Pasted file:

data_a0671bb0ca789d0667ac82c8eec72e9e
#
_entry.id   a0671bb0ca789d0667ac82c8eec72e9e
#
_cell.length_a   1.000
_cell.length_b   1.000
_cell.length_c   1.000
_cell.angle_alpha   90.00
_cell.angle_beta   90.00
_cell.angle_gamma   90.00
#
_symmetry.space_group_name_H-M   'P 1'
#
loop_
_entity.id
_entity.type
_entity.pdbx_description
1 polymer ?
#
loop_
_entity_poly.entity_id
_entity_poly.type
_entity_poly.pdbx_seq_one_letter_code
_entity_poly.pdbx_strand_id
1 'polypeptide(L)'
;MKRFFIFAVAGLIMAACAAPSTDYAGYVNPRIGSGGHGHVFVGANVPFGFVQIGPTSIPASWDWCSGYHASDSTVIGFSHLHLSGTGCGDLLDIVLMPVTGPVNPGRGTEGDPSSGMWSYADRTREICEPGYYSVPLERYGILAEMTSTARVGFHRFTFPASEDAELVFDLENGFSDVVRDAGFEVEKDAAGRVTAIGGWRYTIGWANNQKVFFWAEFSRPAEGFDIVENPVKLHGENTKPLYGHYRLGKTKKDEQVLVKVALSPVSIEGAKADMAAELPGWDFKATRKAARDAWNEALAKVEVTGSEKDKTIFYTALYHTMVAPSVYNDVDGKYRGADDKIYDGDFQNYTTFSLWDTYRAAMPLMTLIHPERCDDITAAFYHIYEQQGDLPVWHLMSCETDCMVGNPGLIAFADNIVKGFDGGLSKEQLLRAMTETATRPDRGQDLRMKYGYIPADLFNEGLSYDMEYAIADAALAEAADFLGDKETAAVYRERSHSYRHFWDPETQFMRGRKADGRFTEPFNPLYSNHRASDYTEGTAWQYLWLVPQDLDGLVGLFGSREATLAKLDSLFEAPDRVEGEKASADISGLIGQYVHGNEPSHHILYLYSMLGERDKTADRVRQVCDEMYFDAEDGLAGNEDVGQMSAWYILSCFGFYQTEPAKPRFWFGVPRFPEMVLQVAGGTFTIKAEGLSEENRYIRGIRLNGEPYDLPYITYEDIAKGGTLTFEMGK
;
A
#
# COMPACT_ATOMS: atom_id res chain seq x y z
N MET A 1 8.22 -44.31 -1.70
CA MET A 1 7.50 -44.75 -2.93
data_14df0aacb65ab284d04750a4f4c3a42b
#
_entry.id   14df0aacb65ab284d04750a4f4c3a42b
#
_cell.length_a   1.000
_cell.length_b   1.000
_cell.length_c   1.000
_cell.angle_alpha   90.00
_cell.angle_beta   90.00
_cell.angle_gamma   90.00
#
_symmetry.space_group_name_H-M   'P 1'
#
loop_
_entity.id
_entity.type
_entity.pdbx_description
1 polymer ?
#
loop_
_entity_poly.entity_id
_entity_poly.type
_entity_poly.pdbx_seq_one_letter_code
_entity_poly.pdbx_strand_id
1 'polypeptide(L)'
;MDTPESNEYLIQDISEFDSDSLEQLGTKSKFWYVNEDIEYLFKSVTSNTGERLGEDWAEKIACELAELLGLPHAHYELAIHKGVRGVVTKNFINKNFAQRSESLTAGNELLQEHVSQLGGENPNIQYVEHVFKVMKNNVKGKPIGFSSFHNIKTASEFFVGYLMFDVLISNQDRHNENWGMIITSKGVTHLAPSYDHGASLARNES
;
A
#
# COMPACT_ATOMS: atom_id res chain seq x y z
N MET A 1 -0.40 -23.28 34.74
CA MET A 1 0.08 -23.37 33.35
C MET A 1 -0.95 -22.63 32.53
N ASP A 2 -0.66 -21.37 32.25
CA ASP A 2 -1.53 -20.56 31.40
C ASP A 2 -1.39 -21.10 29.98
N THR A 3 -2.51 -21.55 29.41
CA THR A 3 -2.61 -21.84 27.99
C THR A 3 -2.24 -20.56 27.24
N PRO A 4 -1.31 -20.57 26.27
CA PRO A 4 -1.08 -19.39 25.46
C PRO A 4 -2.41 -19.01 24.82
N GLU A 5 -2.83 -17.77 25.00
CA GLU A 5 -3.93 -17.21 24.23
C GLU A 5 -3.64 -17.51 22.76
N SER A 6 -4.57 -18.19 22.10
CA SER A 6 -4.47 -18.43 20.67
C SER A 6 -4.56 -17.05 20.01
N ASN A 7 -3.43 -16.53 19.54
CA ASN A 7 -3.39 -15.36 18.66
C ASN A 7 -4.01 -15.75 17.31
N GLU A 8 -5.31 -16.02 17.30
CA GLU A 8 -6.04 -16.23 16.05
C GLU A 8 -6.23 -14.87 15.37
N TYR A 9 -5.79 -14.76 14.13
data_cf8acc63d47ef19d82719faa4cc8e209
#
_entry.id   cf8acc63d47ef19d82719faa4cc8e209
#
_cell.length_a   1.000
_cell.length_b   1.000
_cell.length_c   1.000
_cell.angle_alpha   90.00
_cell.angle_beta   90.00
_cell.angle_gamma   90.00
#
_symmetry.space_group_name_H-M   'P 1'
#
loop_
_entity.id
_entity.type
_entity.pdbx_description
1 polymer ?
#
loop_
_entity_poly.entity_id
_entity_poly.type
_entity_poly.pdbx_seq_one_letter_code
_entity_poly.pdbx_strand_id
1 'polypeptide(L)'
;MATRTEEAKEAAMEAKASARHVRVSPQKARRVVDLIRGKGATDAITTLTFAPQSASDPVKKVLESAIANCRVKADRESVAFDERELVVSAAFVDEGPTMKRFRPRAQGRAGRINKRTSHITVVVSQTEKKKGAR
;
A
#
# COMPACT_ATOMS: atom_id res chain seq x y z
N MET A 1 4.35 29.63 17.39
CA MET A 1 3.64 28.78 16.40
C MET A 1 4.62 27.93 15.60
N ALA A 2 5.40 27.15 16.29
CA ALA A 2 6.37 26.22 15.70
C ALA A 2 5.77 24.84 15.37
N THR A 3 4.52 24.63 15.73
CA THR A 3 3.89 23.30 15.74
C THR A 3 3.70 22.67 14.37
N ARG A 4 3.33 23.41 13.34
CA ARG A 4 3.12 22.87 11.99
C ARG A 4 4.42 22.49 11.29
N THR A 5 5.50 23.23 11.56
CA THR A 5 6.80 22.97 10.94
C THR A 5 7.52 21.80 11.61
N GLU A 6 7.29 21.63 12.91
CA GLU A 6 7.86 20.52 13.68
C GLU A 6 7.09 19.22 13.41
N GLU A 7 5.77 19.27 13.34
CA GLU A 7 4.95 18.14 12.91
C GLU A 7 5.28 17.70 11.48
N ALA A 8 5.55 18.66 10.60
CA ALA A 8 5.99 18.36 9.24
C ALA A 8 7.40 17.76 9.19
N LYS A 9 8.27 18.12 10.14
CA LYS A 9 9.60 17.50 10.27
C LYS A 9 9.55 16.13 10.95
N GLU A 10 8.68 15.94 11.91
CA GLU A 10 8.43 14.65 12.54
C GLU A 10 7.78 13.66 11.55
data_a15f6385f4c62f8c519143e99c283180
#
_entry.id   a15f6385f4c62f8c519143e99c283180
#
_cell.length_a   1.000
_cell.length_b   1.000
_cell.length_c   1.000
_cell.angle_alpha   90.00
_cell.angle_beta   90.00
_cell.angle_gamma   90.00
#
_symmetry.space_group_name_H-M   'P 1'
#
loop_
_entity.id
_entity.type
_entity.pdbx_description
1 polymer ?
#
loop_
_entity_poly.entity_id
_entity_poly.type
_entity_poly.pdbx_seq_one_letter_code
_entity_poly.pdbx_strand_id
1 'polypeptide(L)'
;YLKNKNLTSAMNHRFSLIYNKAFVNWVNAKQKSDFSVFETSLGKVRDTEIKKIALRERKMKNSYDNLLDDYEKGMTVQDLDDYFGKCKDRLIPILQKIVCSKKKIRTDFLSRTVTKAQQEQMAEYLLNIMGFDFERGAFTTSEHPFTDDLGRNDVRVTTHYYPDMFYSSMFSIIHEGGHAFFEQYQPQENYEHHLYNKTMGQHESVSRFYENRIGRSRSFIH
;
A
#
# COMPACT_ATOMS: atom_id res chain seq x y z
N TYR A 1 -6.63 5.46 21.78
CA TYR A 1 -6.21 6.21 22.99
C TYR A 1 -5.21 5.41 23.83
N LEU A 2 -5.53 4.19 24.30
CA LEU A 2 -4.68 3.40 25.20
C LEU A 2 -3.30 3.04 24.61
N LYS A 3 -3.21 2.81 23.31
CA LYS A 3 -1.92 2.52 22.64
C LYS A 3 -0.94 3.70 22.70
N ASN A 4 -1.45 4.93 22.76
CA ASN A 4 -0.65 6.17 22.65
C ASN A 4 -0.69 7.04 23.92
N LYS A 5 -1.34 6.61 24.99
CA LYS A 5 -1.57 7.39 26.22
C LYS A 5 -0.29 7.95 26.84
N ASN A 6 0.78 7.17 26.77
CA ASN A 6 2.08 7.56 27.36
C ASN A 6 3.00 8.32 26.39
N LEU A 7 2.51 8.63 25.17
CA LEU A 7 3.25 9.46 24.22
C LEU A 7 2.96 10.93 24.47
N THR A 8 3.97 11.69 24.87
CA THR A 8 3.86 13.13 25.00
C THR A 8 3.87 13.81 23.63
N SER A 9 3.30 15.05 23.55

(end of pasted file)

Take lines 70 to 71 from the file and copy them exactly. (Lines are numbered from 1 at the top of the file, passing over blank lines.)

CA THR A 3 -2.61 -21.84 27.99
C THR A 3 -2.24 -20.56 27.24